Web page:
A FATHER ONCE initiated an important conversation with his daughter. It didn’t involve any of the major life issues—like who or when to marry or not marry—but it was a talk he planned to have with her at some opportune point...
He started the chat; then it was interrupted—due to no fault of his or hers.
The sad thing was neither he nor the daughter remembered to finish it. Later, the situation highlighted by the subject of conversation actually occurred. The daughter didn’t have the benefit of knowing that she had her father’s blessing until after he died; when the will was read. That knowledge could have changed things. It might have made things easier.
There are clearly times when we don’t finish the conversations we ought to. The circumstances change, we or they have to rush off, or the inspiration that flew from the moment returns later on. It’s important that conversations are finished; that desirable outcomes are reached.
The Bond of Brevity
Many people insist—and even the law requires—that agreements be written. But, whether we like it or not, our word is still most often the strength of our bond.
Real people speak in real ways, and when trust enters the equation what was said will certainly be believed.
And even though it is the human trait to doubt what we’ve heard, the logical mind will still hold on to what it heard despite feelings to the contrary.
What needs to be said may only need to be said once, with total sincerity. This is the best way to finish a conversation, recapping the important points; those we want retained historically—the most memorable.
An important reflection
If we are spiritual there’s probably a place for reflection in our lives.
A good prompt for reflection is this question: Have I continued/finished my important conversations?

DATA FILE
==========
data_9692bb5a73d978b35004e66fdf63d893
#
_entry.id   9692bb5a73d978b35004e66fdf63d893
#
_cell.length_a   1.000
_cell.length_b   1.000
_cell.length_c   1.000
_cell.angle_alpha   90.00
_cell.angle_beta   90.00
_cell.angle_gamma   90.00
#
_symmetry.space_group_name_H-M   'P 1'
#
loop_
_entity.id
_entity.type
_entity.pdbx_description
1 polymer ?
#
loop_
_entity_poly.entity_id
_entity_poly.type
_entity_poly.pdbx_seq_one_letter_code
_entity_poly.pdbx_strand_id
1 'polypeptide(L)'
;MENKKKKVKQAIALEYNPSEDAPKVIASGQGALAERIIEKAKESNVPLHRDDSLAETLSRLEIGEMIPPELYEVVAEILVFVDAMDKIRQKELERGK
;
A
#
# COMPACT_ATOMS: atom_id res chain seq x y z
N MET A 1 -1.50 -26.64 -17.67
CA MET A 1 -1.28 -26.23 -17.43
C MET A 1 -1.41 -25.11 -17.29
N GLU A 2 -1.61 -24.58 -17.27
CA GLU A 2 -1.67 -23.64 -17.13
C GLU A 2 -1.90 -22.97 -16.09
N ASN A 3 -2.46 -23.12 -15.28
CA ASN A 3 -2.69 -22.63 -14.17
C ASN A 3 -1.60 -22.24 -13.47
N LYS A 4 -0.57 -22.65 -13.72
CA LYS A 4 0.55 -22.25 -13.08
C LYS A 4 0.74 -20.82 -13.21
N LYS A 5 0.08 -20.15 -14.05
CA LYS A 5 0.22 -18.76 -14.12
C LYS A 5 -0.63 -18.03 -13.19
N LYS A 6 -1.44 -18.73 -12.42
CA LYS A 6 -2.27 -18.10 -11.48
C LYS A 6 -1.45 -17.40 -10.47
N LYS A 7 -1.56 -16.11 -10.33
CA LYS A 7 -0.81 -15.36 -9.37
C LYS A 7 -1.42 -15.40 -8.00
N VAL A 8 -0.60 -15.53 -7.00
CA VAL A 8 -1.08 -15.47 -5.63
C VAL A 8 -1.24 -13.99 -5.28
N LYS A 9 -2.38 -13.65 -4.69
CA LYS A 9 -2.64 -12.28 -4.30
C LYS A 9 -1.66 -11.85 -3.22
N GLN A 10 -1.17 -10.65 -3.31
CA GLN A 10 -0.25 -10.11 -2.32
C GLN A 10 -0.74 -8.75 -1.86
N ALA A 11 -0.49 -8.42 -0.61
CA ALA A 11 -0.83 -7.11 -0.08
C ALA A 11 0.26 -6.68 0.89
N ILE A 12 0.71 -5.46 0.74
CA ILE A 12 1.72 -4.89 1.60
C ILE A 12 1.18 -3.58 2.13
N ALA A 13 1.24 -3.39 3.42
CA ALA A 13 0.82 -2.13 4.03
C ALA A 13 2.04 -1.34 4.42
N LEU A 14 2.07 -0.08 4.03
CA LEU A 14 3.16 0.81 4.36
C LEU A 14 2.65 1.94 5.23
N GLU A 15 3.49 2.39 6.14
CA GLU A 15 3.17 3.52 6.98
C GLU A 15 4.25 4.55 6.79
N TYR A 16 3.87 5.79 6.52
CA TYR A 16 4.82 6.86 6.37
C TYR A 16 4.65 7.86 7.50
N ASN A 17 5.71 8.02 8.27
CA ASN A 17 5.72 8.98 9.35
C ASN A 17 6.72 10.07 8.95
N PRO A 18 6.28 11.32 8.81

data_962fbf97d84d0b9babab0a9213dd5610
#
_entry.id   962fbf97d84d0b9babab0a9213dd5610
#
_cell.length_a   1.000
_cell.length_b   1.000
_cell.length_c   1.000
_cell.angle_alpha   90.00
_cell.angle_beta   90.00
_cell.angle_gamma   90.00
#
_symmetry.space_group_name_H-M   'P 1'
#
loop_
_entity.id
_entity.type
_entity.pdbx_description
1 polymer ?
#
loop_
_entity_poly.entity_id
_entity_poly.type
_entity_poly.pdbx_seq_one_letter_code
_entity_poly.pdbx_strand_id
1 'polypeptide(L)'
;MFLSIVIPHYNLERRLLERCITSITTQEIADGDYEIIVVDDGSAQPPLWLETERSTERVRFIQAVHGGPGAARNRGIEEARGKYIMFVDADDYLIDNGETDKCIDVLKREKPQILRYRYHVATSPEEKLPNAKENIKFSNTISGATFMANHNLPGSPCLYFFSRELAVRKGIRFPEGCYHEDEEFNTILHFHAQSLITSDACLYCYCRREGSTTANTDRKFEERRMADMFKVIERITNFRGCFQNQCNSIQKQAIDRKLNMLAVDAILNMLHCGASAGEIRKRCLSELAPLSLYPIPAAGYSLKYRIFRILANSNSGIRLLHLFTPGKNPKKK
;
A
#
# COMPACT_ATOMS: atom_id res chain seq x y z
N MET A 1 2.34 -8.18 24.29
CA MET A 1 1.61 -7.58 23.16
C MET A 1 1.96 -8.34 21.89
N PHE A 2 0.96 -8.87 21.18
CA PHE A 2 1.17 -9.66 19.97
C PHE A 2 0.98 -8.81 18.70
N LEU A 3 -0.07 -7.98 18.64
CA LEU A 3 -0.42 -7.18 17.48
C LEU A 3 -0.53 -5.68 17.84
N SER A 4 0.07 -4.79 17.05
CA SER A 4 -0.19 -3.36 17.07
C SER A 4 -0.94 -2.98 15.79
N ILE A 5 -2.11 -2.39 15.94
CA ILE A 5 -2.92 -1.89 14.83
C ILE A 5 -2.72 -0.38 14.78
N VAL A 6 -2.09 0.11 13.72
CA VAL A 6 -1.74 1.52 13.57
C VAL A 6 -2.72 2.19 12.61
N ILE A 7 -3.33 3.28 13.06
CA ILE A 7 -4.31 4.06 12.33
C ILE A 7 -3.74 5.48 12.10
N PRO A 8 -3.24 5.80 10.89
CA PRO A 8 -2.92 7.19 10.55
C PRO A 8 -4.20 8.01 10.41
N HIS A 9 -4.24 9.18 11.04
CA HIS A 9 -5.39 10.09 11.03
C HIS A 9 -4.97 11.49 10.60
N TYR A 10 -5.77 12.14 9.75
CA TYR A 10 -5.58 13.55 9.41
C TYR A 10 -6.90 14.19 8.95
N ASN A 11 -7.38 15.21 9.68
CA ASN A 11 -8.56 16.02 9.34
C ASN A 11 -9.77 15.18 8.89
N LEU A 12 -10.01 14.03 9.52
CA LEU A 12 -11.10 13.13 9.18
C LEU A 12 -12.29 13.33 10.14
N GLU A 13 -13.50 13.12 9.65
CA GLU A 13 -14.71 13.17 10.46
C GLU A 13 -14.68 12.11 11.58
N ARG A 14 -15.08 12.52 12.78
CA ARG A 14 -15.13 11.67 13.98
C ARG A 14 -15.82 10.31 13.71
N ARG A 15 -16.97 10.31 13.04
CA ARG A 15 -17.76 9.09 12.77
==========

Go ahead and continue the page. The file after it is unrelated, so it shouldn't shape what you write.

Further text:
An equally important question is: Have I given the people close to me enough room to continue/finish their conversations with me?
The sad truth is memory problems, lack of opportunity, fear, complacency and many other reasons get in the way of us finishing important threads of thought with people.
It’s not like we plan to leave things as they are; yet, so many times they remain that way.
Back to our father and daughter scenario:
Neither of them remembered to complete the discussion the father had initiated. This was a pity, for if the daughter had known what her father’s thoughts were it would have helped her with a particular life situation that she had now confronted.
Things said or left undone despoil life. The great gift of reflection is that we contemplate what’s been said or left undone and we can amend it—while we have the opportunity. Better to do it now, as it mindfully presents, than leave it to later.
There are some that may read this and, with regret, rue a missed opportunity. At this, we must forgive ourselves—there are no perfect relationships or lives without mistake. Let us, instead, use this as learning to propel us to do what we can do, now, today.
© 2011 S. J. Wickham.